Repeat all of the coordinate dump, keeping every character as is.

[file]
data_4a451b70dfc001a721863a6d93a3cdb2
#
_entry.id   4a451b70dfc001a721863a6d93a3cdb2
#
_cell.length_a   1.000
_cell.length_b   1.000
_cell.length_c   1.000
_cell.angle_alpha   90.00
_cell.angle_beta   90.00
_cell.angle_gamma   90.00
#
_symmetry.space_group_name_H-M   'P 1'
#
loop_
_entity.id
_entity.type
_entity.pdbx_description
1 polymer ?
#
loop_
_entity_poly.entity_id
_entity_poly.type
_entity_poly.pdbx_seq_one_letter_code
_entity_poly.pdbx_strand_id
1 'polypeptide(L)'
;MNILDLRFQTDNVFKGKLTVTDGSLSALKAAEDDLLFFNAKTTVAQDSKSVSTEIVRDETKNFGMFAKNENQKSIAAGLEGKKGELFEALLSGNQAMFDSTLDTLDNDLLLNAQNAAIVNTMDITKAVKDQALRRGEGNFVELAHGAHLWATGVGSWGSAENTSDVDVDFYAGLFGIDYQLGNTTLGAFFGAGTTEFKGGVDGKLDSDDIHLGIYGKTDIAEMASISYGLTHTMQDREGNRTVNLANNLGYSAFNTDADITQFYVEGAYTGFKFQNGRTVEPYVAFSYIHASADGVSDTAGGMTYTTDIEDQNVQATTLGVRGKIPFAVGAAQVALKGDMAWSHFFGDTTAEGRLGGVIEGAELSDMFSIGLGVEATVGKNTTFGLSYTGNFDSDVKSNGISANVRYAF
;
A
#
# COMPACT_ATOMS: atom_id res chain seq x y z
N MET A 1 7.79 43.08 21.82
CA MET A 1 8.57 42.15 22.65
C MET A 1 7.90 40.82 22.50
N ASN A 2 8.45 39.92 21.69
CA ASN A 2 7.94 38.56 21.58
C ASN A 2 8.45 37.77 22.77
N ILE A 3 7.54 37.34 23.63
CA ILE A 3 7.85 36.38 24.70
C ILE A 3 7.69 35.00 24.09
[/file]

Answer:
data_4a451b70dfc001a721863a6d93a3cdb2
#
_entry.id   4a451b70dfc001a721863a6d93a3cdb2
#
_cell.length_a   1.000
_cell.length_b   1.000
_cell.length_c   1.000
_cell.angle_alpha   90.00
_cell.angle_beta   90.00
_cell.angle_gamma   90.00
#
_symmetry.space_group_name_H-M   'P 1'
#
loop_
_entity.id
_entity.type
_entity.pdbx_description
1 polymer ?
#
loop_
_entity_poly.entity_id
_entity_poly.type
_entity_poly.pdbx_seq_one_letter_code
_entity_poly.pdbx_strand_id
1 'polypeptide(L)'
;MNILDLRFQTDNVFKGKLTVTDGSLSALKAAEDDLLFFNAKTTVAQDSKSVSTEIVRDETKNFGMFAKNENQKSIAAGLEGKKGELFEALLSGNQAMFDSTLDTLDNDLLLNAQNAAIVNTMDITKAVKDQALRRGEGNFVELAHGAHLWATGVGSWGSAENTSDVDVDFYAGLFGIDYQLGNTTLGAFFGAGTTEFKGGVDGKLDSDDIHLGIYGKTDIAEMASISYGLTHTMQDREGNRTVNLANNLGYSAFNTDADITQFYVEGAYTGFKFQNGRTVEPYVAFSYIHASADGVSDTAGGMTYTTDIEDQNVQATTLGVRGKIPFAVGAAQVALKGDMAWSHFFGDTTAEGRLGGVIEGAELSDMFSIGLGVEATVGKNTTFGLSYTGNFDSDVKSNGISANVRYAF
;
A
#
# COMPACT_ATOMS: atom_id res chain seq x y z
N MET A 1 7.79 43.08 21.82
CA MET A 1 8.57 42.15 22.65
C MET A 1 7.90 40.82 22.50
N ASN A 2 8.45 39.92 21.69
CA ASN A 2 7.94 38.56 21.58
C ASN A 2 8.45 37.77 22.77
N ILE A 3 7.54 37.34 23.63
CA ILE A 3 7.85 36.38 24.70
C ILE A 3 7.69 35.00 24.09